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Problems for designers in tolerance stackup analysis

  1. Jul 9, 2012 #1
    Hi all,

    I am writing a program for tolerance stackup analysis, and I wanted to know kind of problems designers face with respect to existing softwares currently.

    For example, I found out that using GD&T and monte carlo simulations, many ASME 14.5 rules cannot be incorporated. Also the major problems with these packages are that the results depend on the expertise of the user, not just the GD&T specifications.

    So what are other problems that need to be addressed.

    Thanks a lot!
  2. jcsd
  3. Jul 12, 2012 #2

    I work for a high volume manufacturer, so yield prediction is important. Most guesses can be made RSS, but final work must be based on something more substantial, like Monti-Carlo.
    The single largest difficulty we face is having component data. Distributions are hard to come by, and we've spent a lot of time sampling and characterizing.
    A tool to aid with the statistics of sampling would make things easier.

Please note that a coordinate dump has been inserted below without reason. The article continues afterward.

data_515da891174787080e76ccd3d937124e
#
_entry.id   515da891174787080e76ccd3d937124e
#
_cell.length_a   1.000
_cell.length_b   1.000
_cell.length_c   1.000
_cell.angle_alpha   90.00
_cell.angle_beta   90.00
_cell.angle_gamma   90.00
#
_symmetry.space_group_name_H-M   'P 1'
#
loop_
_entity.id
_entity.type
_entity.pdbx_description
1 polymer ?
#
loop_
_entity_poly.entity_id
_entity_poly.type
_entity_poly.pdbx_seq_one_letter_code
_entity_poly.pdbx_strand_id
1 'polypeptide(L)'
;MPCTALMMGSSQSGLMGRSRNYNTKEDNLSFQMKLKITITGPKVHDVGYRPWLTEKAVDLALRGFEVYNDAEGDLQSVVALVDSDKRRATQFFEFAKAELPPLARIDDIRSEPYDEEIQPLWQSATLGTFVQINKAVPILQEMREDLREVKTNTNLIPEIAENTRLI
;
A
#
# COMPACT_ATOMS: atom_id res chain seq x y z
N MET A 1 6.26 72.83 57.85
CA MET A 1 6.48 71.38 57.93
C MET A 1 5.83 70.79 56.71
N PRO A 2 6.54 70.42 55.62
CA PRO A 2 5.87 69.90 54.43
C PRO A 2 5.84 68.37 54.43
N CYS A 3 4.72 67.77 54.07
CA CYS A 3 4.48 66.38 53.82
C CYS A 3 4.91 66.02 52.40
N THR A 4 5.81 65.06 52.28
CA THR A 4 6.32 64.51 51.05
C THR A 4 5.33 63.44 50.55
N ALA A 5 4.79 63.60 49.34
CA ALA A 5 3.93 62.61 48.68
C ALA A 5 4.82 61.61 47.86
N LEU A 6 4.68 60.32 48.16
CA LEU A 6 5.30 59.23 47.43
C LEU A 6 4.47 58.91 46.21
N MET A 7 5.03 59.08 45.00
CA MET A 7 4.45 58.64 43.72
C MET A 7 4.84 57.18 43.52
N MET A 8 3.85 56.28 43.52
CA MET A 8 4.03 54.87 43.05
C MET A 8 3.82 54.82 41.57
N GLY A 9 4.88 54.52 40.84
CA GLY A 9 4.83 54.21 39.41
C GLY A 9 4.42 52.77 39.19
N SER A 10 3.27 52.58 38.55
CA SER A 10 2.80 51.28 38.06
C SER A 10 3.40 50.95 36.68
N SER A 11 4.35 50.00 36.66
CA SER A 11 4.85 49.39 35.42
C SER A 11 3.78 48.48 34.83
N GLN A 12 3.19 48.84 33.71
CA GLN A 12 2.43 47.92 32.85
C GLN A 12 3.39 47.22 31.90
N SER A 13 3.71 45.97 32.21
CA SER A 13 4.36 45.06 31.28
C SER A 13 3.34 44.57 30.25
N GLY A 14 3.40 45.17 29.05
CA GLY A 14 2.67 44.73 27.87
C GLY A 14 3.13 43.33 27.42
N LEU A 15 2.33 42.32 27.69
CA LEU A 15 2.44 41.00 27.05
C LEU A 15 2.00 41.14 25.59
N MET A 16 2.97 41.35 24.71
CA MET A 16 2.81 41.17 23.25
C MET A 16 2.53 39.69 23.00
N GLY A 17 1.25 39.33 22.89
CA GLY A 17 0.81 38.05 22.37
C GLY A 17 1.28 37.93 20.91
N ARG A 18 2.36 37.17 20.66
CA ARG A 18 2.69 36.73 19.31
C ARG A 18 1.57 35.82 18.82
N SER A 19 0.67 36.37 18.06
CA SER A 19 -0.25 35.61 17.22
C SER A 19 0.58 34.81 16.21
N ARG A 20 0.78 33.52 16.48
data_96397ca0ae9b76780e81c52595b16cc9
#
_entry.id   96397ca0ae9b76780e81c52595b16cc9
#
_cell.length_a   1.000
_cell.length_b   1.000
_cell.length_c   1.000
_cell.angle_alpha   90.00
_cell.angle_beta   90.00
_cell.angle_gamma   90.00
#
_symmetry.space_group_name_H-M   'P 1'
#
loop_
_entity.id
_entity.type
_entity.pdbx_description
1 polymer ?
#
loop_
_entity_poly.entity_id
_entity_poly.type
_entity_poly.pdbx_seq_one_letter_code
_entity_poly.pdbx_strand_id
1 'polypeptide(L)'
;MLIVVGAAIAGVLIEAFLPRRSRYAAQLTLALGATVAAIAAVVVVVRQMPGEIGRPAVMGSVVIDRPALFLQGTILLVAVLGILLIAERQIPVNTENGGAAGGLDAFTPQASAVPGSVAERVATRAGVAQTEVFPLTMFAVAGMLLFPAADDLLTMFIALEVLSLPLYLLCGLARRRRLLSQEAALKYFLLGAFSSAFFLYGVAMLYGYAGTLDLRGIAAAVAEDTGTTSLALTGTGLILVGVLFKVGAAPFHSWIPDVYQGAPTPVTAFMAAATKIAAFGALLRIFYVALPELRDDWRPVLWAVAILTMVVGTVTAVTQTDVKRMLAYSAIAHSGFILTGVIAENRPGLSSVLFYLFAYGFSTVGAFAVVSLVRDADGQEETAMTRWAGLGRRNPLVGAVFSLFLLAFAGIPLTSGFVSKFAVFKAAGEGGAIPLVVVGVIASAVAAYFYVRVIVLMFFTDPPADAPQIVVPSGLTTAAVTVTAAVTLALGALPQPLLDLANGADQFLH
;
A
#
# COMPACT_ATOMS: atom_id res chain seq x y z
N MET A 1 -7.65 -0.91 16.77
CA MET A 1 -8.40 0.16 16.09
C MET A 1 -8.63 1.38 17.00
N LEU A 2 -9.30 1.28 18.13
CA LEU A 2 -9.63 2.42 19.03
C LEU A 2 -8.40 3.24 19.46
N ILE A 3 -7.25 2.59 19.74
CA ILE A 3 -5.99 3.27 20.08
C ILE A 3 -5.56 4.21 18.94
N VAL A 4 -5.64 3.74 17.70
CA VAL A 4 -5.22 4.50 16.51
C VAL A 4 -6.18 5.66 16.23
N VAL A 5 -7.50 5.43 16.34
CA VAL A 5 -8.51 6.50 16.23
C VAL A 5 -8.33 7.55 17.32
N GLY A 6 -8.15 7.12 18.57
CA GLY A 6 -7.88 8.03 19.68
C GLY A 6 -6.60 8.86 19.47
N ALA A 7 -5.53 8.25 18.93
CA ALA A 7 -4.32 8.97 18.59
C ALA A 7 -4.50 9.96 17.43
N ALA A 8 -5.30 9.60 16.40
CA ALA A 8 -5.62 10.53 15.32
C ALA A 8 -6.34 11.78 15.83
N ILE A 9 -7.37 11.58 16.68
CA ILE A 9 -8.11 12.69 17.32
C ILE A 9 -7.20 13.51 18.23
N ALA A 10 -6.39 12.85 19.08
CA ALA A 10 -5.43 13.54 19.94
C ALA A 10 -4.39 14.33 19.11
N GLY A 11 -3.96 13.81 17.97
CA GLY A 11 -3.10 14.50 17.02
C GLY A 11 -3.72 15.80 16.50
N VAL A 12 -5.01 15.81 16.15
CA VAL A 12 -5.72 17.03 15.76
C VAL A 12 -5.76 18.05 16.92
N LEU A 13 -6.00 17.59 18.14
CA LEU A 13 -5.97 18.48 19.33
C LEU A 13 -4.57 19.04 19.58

Best Regards,

  4. Jul 13, 2012 #3
    Hey Mike,

    Thanks a lot for replying!

    I guess the best way for yield prediction is Monte Carlo. I will surely incorporate that in my program.

    Can you please elaborate the difficulty you are specifying regarding component data? I mean can you give me an example of the problem you are stating, regarding sampling?

    As far as distributions are concerned, I guess what we do now is try out various combinations to see which one fits the best. Another alternative is there could be a code which looks at all the data and decide the distribution from its own. Mostly there is a standard machine learning algorithm for it. I'll find out more about this.

    Thanks again!


  5. Jul 13, 2012 #4

    Time and again, I've written MathCad routines or Excel files to find fits. When designing filters, this is especially handy. I also have a Nelder-Meade optimizer which calls upon a Spice package to solve complex relationships.

    However, the most fundamental, day-to-day tools are based upon statistical modeling of the components. Given insight into the probability density function for any given parameter, the Monti-Carlo method can give a fair approximation of yield data.

    In reality, it has two shortcomings:(1) suppliers are resistant to admitting distributions, and (2) errors in the modeling typically give biased results such that a correction often needs to be made.

    Collecting a database of component PDFs is the most expensive aspect of using these techniques.

    - Mike
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